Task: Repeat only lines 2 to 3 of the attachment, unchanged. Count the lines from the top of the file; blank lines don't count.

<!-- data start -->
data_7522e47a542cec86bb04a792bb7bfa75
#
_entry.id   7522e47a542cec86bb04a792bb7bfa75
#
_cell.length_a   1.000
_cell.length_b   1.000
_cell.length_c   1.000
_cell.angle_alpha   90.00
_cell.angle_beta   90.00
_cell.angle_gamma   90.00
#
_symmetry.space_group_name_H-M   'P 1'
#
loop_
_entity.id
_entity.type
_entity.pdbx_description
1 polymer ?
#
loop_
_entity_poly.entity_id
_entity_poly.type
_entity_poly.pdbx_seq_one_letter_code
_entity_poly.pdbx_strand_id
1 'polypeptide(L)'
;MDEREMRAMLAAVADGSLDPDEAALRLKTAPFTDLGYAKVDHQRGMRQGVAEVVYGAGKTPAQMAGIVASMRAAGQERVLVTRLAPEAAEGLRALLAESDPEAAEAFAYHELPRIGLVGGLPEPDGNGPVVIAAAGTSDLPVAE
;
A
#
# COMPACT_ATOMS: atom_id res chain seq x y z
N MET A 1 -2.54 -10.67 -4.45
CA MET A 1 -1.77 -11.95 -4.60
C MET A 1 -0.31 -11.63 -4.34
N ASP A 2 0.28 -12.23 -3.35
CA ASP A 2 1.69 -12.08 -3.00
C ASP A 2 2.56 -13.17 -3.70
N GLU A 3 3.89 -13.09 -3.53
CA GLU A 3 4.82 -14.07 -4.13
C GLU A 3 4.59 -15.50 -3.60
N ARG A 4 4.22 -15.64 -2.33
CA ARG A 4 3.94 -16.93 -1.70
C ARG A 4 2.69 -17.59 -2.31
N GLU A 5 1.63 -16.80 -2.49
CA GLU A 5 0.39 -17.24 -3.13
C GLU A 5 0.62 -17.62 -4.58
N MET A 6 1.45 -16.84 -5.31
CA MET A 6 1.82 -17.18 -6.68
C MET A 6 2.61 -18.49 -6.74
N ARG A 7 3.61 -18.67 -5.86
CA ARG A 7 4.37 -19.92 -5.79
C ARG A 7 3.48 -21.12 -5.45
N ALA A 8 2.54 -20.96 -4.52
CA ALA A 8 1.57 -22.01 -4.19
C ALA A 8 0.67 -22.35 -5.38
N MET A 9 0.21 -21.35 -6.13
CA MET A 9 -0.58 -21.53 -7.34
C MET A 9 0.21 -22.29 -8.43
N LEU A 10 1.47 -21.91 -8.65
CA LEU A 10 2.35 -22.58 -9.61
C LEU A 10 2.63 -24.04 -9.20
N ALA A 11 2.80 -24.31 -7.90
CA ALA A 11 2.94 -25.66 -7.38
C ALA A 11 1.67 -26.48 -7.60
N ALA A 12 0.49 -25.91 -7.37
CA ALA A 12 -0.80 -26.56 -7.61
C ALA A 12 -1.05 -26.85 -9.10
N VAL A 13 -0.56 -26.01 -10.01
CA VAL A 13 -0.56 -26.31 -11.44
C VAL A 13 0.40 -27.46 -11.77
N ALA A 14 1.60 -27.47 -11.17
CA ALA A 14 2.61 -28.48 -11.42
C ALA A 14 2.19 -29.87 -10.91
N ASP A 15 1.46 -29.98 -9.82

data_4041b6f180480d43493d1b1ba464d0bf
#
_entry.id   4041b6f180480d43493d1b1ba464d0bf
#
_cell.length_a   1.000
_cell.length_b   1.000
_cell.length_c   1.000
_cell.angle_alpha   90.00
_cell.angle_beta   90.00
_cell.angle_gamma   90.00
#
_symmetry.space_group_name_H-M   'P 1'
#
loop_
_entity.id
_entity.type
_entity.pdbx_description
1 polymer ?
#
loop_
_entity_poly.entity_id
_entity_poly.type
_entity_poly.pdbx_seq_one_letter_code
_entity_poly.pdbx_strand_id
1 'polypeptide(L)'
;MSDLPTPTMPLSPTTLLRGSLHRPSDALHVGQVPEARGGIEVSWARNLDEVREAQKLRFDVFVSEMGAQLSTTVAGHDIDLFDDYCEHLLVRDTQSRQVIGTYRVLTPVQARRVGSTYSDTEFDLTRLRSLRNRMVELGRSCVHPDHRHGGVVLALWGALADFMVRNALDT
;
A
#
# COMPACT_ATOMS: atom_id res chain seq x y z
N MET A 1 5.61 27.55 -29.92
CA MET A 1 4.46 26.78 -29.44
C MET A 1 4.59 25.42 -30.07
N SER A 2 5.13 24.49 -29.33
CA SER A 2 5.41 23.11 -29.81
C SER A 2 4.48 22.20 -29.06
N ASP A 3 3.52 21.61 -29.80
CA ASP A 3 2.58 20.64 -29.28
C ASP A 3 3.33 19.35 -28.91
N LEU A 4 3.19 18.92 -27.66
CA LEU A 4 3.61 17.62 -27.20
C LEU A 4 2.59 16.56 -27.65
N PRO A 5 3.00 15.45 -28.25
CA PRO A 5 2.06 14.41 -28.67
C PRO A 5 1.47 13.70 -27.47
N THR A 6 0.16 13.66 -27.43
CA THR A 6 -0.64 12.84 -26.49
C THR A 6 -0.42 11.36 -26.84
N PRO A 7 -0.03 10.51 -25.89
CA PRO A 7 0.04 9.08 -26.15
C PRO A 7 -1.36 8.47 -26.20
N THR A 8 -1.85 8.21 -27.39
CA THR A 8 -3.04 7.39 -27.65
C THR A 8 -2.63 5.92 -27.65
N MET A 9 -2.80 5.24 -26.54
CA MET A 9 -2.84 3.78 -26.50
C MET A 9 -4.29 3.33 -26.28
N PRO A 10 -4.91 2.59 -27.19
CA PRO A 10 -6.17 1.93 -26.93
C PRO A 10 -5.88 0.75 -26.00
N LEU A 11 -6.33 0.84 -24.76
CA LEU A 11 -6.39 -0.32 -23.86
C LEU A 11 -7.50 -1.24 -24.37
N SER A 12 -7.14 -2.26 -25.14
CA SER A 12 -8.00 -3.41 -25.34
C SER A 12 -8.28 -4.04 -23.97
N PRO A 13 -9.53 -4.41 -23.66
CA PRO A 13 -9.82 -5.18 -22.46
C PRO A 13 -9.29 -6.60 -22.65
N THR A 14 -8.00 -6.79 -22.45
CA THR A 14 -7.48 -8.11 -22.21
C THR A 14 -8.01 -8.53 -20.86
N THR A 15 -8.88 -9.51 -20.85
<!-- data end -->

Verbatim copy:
#
_entry.id   7522e47a542cec86bb04a792bb7bfa75